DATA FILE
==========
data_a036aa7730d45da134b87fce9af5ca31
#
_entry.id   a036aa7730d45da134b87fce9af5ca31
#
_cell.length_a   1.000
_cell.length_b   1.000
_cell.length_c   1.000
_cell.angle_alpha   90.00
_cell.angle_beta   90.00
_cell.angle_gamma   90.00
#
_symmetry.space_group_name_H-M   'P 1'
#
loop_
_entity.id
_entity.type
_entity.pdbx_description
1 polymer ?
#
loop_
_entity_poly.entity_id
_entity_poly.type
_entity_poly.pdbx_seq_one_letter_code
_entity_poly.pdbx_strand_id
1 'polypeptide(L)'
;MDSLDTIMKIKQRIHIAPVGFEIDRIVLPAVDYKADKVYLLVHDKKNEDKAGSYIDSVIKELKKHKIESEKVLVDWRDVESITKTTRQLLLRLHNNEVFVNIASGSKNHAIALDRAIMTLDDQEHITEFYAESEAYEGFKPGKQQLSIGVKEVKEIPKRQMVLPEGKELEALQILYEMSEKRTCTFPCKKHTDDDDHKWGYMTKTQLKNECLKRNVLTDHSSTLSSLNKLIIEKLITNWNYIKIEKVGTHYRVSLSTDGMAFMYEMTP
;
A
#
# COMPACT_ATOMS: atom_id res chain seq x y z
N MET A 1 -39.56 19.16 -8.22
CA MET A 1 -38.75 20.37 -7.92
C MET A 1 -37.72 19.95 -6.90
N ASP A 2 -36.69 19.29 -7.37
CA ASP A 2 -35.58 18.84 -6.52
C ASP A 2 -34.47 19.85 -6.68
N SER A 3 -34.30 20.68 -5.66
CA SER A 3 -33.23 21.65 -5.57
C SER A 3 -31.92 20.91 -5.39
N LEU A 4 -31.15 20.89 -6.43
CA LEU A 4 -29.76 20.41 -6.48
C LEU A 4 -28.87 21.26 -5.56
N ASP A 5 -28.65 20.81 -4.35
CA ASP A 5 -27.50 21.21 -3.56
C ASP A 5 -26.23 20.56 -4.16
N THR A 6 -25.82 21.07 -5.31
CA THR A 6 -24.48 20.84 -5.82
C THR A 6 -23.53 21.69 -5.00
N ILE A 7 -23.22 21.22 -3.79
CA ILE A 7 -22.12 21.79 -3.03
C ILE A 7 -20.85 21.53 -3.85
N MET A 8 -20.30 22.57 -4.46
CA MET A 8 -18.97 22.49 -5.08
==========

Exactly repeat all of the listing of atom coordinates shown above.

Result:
data_a036aa7730d45da134b87fce9af5ca31
#
_entry.id   a036aa7730d45da134b87fce9af5ca31
#
_cell.length_a   1.000
_cell.length_b   1.000
_cell.length_c   1.000
_cell.angle_alpha   90.00
_cell.angle_beta   90.00
_cell.angle_gamma   90.00
#
_symmetry.space_group_name_H-M   'P 1'
#
loop_
_entity.id
_entity.type
_entity.pdbx_description
1 polymer ?
#
loop_
_entity_poly.entity_id
_entity_poly.type
_entity_poly.pdbx_seq_one_letter_code
_entity_poly.pdbx_strand_id
1 'polypeptide(L)'
;MDSLDTIMKIKQRIHIAPVGFEIDRIVLPAVDYKADKVYLLVHDKKNEDKAGSYIDSVIKELKKHKIESEKVLVDWRDVESITKTTRQLLLRLHNNEVFVNIASGSKNHAIALDRAIMTLDDQEHITEFYAESEAYEGFKPGKQQLSIGVKEVKEIPKRQMVLPEGKELEALQILYEMSEKRTCTFPCKKHTDDDDHKWGYMTKTQLKNECLKRNVLTDHSSTLSSLNKLIIEKLITNWNYIKIEKVGTHYRVSLSTDGMAFMYEMTP
;
A
#
# COMPACT_ATOMS: atom_id res chain seq x y z
N MET A 1 -39.56 19.16 -8.22
CA MET A 1 -38.75 20.37 -7.92
C MET A 1 -37.72 19.95 -6.90
N ASP A 2 -36.69 19.29 -7.37
CA ASP A 2 -35.58 18.84 -6.52
C ASP A 2 -34.47 19.85 -6.68
N SER A 3 -34.30 20.68 -5.66
CA SER A 3 -33.23 21.65 -5.57
C SER A 3 -31.92 20.91 -5.39
N LEU A 4 -31.15 20.89 -6.43
CA LEU A 4 -29.76 20.41 -6.48
C LEU A 4 -28.87 21.26 -5.56
N ASP A 5 -28.65 20.81 -4.35
CA ASP A 5 -27.50 21.21 -3.56
C ASP A 5 -26.23 20.56 -4.16
N THR A 6 -25.82 21.07 -5.31
CA THR A 6 -24.48 20.84 -5.82
C THR A 6 -23.53 21.69 -5.00
N ILE A 7 -23.22 21.22 -3.79
CA ILE A 7 -22.12 21.79 -3.03
C ILE A 7 -20.85 21.53 -3.85
N MET A 8 -20.30 22.57 -4.46
CA MET A 8 -18.97 22.49 -5.08